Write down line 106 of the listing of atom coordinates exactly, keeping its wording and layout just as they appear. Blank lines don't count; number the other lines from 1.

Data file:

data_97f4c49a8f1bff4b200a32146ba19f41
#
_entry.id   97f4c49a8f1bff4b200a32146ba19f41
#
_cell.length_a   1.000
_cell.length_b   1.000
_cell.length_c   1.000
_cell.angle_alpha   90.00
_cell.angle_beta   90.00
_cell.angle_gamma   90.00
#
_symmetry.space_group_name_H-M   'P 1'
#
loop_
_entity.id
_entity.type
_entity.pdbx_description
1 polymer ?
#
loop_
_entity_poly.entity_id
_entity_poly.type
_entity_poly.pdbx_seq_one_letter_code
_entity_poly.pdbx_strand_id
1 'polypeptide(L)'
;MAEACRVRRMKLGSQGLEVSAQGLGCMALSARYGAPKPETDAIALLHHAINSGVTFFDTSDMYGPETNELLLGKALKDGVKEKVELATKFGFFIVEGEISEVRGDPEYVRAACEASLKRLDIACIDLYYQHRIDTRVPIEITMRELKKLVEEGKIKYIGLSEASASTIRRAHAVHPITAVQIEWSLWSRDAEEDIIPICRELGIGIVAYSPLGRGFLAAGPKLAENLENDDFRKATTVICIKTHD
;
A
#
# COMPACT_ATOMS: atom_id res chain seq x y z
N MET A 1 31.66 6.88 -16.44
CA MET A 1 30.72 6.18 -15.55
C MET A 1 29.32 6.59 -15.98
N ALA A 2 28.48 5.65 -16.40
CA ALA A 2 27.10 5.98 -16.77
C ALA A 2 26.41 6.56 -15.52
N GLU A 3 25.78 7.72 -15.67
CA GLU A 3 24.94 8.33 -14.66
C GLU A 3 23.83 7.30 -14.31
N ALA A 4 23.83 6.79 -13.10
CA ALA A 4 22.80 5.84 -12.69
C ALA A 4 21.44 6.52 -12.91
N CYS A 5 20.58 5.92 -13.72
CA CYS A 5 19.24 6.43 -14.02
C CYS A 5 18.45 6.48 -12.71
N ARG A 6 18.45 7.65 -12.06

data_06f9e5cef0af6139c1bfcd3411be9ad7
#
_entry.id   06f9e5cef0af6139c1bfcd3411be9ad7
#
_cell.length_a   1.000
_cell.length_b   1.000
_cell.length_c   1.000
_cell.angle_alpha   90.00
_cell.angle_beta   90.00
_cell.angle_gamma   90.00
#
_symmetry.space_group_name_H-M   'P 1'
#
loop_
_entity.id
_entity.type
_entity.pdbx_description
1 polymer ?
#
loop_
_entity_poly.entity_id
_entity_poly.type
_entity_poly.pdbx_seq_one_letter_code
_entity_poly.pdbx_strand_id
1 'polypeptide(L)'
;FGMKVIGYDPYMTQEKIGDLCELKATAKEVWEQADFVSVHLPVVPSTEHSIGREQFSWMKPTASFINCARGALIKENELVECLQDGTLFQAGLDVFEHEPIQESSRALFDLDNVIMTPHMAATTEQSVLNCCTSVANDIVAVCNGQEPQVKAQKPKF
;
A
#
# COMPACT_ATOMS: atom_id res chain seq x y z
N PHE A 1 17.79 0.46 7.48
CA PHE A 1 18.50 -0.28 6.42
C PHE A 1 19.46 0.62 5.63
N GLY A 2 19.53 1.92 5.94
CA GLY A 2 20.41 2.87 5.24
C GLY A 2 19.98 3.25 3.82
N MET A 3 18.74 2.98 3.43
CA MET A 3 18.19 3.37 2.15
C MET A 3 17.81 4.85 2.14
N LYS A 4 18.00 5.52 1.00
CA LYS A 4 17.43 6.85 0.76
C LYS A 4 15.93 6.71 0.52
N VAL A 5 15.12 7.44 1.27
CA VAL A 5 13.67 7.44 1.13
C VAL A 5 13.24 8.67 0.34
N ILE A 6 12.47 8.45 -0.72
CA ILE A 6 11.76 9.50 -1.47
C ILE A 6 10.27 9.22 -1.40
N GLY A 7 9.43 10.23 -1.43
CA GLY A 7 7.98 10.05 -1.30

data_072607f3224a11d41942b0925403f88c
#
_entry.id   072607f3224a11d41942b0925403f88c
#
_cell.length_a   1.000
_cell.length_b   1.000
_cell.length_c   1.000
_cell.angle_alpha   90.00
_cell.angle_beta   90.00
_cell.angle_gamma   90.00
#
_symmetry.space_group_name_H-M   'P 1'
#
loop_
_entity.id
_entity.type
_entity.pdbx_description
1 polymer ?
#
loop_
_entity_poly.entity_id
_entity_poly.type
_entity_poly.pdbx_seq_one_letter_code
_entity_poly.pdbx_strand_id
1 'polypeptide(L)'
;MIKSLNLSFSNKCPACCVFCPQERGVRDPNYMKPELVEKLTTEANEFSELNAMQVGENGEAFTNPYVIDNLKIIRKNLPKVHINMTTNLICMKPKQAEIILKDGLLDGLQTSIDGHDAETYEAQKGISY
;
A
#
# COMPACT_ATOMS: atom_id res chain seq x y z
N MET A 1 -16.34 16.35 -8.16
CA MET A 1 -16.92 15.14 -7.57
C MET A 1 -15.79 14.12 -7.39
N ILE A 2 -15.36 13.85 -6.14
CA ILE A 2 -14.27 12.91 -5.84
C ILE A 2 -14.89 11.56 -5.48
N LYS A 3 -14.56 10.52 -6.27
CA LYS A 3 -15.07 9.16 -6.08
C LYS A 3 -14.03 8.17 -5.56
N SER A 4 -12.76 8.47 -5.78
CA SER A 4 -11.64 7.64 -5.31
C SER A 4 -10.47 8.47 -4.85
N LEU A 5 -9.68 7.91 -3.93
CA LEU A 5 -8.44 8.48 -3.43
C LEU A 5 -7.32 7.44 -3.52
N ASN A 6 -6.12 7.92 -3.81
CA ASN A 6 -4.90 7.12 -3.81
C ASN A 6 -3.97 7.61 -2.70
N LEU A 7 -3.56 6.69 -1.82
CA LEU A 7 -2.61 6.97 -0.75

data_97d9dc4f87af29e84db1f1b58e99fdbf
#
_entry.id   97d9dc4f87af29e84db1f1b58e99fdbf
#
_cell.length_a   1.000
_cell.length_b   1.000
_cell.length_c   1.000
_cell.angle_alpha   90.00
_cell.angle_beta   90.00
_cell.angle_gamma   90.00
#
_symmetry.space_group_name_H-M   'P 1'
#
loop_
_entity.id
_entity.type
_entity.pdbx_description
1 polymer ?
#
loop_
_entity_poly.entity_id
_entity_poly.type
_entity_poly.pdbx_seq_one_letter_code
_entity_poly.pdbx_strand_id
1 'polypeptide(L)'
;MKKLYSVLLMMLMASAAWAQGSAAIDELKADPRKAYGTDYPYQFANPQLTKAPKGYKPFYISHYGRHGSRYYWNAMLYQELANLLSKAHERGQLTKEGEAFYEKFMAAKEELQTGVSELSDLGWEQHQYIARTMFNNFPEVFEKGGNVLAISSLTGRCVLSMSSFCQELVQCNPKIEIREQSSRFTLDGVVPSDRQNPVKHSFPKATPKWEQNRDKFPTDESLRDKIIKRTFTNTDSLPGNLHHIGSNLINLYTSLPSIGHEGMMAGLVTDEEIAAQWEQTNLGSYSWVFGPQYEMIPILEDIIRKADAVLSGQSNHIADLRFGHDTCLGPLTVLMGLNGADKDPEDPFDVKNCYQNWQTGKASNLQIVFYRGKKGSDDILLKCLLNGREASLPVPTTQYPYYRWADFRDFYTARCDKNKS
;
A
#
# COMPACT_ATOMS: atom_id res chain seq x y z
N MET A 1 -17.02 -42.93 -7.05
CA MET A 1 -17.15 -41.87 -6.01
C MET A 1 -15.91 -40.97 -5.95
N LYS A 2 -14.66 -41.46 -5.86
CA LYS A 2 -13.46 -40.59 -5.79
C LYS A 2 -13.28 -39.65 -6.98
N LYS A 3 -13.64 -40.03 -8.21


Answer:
_cell.angle_gamma   90.00